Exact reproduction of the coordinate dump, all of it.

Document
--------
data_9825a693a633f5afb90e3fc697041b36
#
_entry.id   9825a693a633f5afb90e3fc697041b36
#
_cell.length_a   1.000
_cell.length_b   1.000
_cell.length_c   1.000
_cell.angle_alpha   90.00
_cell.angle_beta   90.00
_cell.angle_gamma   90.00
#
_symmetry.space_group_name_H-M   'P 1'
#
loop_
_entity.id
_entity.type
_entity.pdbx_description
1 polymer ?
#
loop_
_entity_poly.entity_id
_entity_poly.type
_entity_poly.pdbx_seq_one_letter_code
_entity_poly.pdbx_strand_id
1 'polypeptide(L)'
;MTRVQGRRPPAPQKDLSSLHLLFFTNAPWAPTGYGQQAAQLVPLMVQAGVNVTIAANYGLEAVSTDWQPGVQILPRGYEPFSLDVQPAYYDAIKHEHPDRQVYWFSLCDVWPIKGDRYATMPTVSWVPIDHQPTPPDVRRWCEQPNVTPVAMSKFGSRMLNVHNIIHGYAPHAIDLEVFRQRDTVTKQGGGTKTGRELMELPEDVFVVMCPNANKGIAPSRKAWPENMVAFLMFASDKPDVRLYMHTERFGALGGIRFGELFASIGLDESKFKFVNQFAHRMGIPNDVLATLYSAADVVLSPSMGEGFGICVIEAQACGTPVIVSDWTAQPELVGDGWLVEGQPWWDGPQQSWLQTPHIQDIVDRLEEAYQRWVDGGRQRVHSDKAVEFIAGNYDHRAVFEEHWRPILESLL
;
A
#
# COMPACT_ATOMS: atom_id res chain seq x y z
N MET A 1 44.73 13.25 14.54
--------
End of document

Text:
data_9825a693a633f5afb90e3fc697041b36
#
_entry.id   9825a693a633f5afb90e3fc697041b36
#
_cell.length_a   1.000
_cell.length_b   1.000
_cell.length_c   1.000
_cell.angle_alpha   90.00
_cell.angle_beta   90.00
_cell.angle_gamma   90.00
#
_symmetry.space_group_name_H-M   'P 1'
#
loop_
_entity.id
_entity.type
_entity.pdbx_description
1 polymer ?
#
loop_
_entity_poly.entity_id
_entity_poly.type
_entity_poly.pdbx_seq_one_letter_code
_entity_poly.pdbx_strand_id
1 'polypeptide(L)'
;MTRVQGRRPPAPQKDLSSLHLLFFTNAPWAPTGYGQQAAQLVPLMVQAGVNVTIAANYGLEAVSTDWQPGVQILPRGYEPFSLDVQPAYYDAIKHEHPDRQVYWFSLCDVWPIKGDRYATMPTVSWVPIDHQPTPPDVRRWCEQPNVTPVAMSKFGSRMLNVHNIIHGYAPHAIDLEVFRQRDTVTKQGGGTKTGRELMELPEDVFVVMCPNANKGIAPSRKAWPENMVAFLMFASDKPDVRLYMHTERFGALGGIRFGELFASIGLDESKFKFVNQFAHRMGIPNDVLATLYSAADVVLSPSMGEGFGICVIEAQACGTPVIVSDWTAQPELVGDGWLVEGQPWWDGPQQSWLQTPHIQDIVDRLEEAYQRWVDGGRQRVHSDKAVEFIAGNYDHRAVFEEHWRPILESLL
;
A
#
# COMPACT_ATOMS: atom_id res chain seq x y z
N MET A 1 44.73 13.25 14.54